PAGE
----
10 Days of a Kid-Made Christmas – “A Porcupine in a Pine Tree” Ornament

We are very happy to participate in this year’s edition of Mama Miss’ event “10 Days of a Kid-Made Christmas”! What is it all about? It is simple. Take a children’s book and craft a Christmas ornament based on it 

Our choice was Nico’s absolute favourite Christmas book since he got it last year (does it show in the video?), “A Porcupine in a Pine Tree: A Canadian 12 Days of Christmas”, which is a hilarious Canadian adaptation of the traditional “12 Days of Christmas”, which is taking twelve Canadian icons (such as squirrels, loons, hockey players and more) and transporting them into one of the funniest carols you’ll ever meet. SO it was an easy  choice for our project!

The protagonist, the porcupine, was our choice for the ornament and if you don’t want to make one from scratch, there is one thing that can be used as a base to save quite some work – a pine cone (and let’s be honest, with the book we are using as inspiration, could there be anything more fitting?)! To get its colour closer to the fur of the porcupine, we let the cone soak in a bleach/water solution for 24 hours and then baked it on 250 F for 2 hours, so it would reopen. Have a look at “Town and Country Living” for the exact instructions.

To make the rest of the porcupine, we cut a face, arms, legs and nose (Alex used a marker to make a black circle around the nose, since Nico does not quite have the fine motor skills for this yet, but it could be drawn on directly, if you have an older child or do it yourself) out of beige felt, added two small googly eyes and handed the whole thing over to Nico. With some tacky glue in a little aluminum pan and a Q-tip Nico applied some glue to the face and put the eyes and nose on. To stick the face and the feet on, Nico applied the glue to the tips of the “petals”, while for the arms he put glue on top of the petal and then stuck the arms on. He did a great job! Since Maman couldn’t do them anymore, grandma made little bows to finish off the porcupine and voila – something was missing…

He looked a little barenaked. So we racked our brains how to spruce him up and get him closer to the original. It took us three days to come up with the right idea, the first one that came to mind was to cut the bristles off a vegetable brush, but that sounded like too much work. Alex thought of raffia, we didn’t have any, so grandma came up with the idea of using wool. Maman cut some white wool, applied a line of glue in the back and glued it on, like hair. The day after (she wanted to make sure that everything was very well stuck) she carefully untwisted the two strands that form the yarn and then very, very carefully brushed it with a fine comb to make it look more poofy and less strandy, and then trimmed everything to make it look even. And another voila – now we really had a really cute hand made porcupine that is going to upgrade any pine tree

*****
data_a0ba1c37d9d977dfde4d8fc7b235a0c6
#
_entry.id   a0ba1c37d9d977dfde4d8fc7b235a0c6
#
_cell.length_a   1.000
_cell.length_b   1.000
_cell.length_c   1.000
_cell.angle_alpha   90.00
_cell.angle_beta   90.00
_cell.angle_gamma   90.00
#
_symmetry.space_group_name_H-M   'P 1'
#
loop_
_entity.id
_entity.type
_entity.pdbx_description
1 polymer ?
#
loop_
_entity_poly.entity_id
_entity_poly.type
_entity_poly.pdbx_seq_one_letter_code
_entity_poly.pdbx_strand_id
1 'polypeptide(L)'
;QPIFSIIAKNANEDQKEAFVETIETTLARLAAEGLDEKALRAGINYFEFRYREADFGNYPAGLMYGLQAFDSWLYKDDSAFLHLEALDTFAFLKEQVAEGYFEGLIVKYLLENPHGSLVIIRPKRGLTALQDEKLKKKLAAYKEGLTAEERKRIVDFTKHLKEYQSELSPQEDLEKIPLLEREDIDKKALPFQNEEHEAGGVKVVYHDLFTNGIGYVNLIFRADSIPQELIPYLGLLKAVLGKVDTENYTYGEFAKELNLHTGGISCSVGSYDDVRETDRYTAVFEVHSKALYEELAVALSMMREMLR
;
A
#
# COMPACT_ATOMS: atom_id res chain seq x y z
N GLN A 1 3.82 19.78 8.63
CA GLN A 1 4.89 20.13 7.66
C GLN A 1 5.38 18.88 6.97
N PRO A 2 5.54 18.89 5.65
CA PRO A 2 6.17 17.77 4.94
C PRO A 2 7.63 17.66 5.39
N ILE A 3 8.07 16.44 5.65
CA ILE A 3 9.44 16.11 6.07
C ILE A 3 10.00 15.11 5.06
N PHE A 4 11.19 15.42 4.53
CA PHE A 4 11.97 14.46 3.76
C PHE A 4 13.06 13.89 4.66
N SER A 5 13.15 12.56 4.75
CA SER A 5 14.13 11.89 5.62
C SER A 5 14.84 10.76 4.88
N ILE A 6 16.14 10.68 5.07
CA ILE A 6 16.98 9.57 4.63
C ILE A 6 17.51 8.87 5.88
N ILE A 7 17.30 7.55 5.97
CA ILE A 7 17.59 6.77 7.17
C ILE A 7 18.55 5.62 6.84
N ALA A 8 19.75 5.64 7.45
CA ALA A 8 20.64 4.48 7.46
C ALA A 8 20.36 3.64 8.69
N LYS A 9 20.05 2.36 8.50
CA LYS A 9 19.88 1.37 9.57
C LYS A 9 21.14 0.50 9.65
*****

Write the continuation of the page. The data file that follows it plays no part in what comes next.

As you can see, we did not attach any string, we sat him on the branch directly and he stayed on well. It is up to you, if you want to hang him in the tree, he can also be used sitting on a mantle or a center piece on a table. We named him Einstein the Porcupine, do you see the resemblance?

Around the World in 24 Merry Christmas (advent activity)

(Nov 29, 2012) I was gluing Nico’s Christmas calendar in his monthly book he just got and noticed it had a theme, so I thought I could come up with a theme one too… Kids like to learn new things, they always dig new languages so why not how to say Merry Christmas in 24 languages! A new one per day for 24 days, like you would an advent calendar. We are providing you with 24 flags and the 24 respective ways to say it in the printable below. How do you use it? Simple! Get 24 big craft sticks paint them Christmas colors or…

…do like I did, have Nico do it with our home made glitter paint. You can paint both sides, we didn’t for time reasons. I love how he was so happy to stir with both hands and how focused he was painting. In the end it worked better with me holding a stick at a time. FYI all this has to be done in your pyjamas, of course! 

Print the pdf, cut it all up and glue it on any of the following ways:
1) Glue a flag at one end and the words at the other end on the same side of the stick. (good for a child who doesn’t read yet) (pictured version)
2) Glue a flag on one end and the words at the other end but on the opposite side of the stick. (good for a child who reads a little)
3) Glue a flag on one end and keep the words in a little pouch or box next to the sticks. Have the child pick a paper with the words and guess which flag it belongs too (good for an older child that reads and likes geography, unless you wanna help a lot too, then it works for little ones too)

Hope you have fun with this, we sure will trying to pronounce everything and finding it in our atlas.


If you do this, we’d LOVE to see a photo of it. Email it
to us or post it on our Facebook page. We’d love to do a Facebook album, a Pinterest board and a page of your creations 

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